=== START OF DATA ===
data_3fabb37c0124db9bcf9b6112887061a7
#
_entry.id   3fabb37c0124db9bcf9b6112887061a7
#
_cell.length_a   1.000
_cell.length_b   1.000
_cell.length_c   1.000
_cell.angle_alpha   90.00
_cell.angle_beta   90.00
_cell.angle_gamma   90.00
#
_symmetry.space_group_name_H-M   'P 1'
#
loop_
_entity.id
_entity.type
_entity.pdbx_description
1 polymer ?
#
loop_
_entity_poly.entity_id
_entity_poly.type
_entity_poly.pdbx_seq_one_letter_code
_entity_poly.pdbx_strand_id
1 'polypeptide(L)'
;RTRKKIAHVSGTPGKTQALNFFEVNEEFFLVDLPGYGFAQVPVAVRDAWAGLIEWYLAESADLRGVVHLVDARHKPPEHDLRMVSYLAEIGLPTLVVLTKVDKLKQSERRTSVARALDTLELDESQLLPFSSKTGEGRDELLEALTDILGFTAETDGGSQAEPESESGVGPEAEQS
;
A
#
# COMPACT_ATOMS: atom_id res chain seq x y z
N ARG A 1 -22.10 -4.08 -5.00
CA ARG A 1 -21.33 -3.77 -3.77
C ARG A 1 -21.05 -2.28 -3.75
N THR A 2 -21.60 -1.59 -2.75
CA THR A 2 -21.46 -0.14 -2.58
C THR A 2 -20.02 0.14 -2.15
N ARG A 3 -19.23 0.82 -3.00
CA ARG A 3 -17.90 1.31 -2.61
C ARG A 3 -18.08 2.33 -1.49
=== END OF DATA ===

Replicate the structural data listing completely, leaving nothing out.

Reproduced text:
data_3fabb37c0124db9bcf9b6112887061a7
#
_entry.id   3fabb37c0124db9bcf9b6112887061a7
#
_cell.length_a   1.000
_cell.length_b   1.000
_cell.length_c   1.000
_cell.angle_alpha   90.00
_cell.angle_beta   90.00
_cell.angle_gamma   90.00
#
_symmetry.space_group_name_H-M   'P 1'
#
loop_
_entity.id
_entity.type
_entity.pdbx_description
1 polymer ?
#
loop_
_entity_poly.entity_id
_entity_poly.type
_entity_poly.pdbx_seq_one_letter_code
_entity_poly.pdbx_strand_id
1 'polypeptide(L)'
;RTRKKIAHVSGTPGKTQALNFFEVNEEFFLVDLPGYGFAQVPVAVRDAWAGLIEWYLAESADLRGVVHLVDARHKPPEHDLRMVSYLAEIGLPTLVVLTKVDKLKQSERRTSVARALDTLELDESQLLPFSSKTGEGRDELLEALTDILGFTAETDGGSQAEPESESGVGPEAEQS
;
A
#
# COMPACT_ATOMS: atom_id res chain seq x y z
N ARG A 1 -22.10 -4.08 -5.00
CA ARG A 1 -21.33 -3.77 -3.77
C ARG A 1 -21.05 -2.28 -3.75
N THR A 2 -21.60 -1.59 -2.75
CA THR A 2 -21.46 -0.14 -2.58
C THR A 2 -20.02 0.14 -2.15
N ARG A 3 -19.23 0.82 -3.00
CA ARG A 3 -17.90 1.31 -2.61
C ARG A 3 -18.08 2.33 -1.49